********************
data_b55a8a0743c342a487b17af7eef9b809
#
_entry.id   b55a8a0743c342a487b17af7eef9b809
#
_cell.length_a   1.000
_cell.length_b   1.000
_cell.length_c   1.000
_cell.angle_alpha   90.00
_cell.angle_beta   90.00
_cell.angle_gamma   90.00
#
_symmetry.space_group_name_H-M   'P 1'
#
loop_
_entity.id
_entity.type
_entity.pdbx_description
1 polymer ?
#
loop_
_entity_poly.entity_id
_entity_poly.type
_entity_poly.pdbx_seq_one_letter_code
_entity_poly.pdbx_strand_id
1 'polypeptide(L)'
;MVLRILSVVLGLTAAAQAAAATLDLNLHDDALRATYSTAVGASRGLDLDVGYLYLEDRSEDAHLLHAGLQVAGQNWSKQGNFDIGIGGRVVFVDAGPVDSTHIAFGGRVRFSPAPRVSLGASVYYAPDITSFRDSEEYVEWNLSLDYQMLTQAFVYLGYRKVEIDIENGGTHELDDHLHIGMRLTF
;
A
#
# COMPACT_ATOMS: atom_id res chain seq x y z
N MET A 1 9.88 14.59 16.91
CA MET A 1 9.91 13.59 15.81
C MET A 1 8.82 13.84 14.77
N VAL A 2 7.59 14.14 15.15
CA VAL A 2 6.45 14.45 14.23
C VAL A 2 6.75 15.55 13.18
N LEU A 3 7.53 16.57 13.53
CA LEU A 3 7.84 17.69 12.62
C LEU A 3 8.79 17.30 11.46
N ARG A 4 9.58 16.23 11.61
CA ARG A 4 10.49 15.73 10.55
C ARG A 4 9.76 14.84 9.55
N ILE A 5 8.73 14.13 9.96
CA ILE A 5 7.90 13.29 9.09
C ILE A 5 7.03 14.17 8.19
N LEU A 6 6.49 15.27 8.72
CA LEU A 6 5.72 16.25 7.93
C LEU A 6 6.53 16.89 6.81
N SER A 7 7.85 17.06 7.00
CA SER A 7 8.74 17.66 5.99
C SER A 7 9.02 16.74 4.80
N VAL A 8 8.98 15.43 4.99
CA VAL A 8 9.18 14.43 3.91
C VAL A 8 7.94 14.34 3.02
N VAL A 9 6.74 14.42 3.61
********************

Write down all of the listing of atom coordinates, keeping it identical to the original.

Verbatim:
data_b55a8a0743c342a487b17af7eef9b809
#
_entry.id   b55a8a0743c342a487b17af7eef9b809
#
_cell.length_a   1.000
_cell.length_b   1.000
_cell.length_c   1.000
_cell.angle_alpha   90.00
_cell.angle_beta   90.00
_cell.angle_gamma   90.00
#
_symmetry.space_group_name_H-M   'P 1'
#
loop_
_entity.id
_entity.type
_entity.pdbx_description
1 polymer ?
#
loop_
_entity_poly.entity_id
_entity_poly.type
_entity_poly.pdbx_seq_one_letter_code
_entity_poly.pdbx_strand_id
1 'polypeptide(L)'
;MVLRILSVVLGLTAAAQAAAATLDLNLHDDALRATYSTAVGASRGLDLDVGYLYLEDRSEDAHLLHAGLQVAGQNWSKQGNFDIGIGGRVVFVDAGPVDSTHIAFGGRVRFSPAPRVSLGASVYYAPDITSFRDSEEYVEWNLSLDYQMLTQAFVYLGYRKVEIDIENGGTHELDDHLHIGMRLTF
;
A
#
# COMPACT_ATOMS: atom_id res chain seq x y z
N MET A 1 9.88 14.59 16.91
CA MET A 1 9.91 13.59 15.81
C MET A 1 8.82 13.84 14.77
N VAL A 2 7.59 14.14 15.15
CA VAL A 2 6.45 14.45 14.23
C VAL A 2 6.75 15.55 13.18
N LEU A 3 7.53 16.57 13.53
CA LEU A 3 7.84 17.69 12.62
C LEU A 3 8.79 17.30 11.46
N ARG A 4 9.58 16.23 11.61
CA ARG A 4 10.49 15.73 10.55
C ARG A 4 9.76 14.84 9.55
N ILE A 5 8.73 14.13 9.96
CA ILE A 5 7.90 13.29 9.09
C ILE A 5 7.03 14.17 8.19
N LEU A 6 6.49 15.27 8.72
CA LEU A 6 5.72 16.25 7.93
C LEU A 6 6.53 16.89 6.81
N SER A 7 7.85 17.06 7.00
CA SER A 7 8.74 17.66 5.99
C SER A 7 9.02 16.74 4.80
N VAL A 8 8.98 15.43 4.99
CA VAL A 8 9.18 14.43 3.91
C VAL A 8 7.94 14.34 3.02
N VAL A 9 6.74 14.42 3.61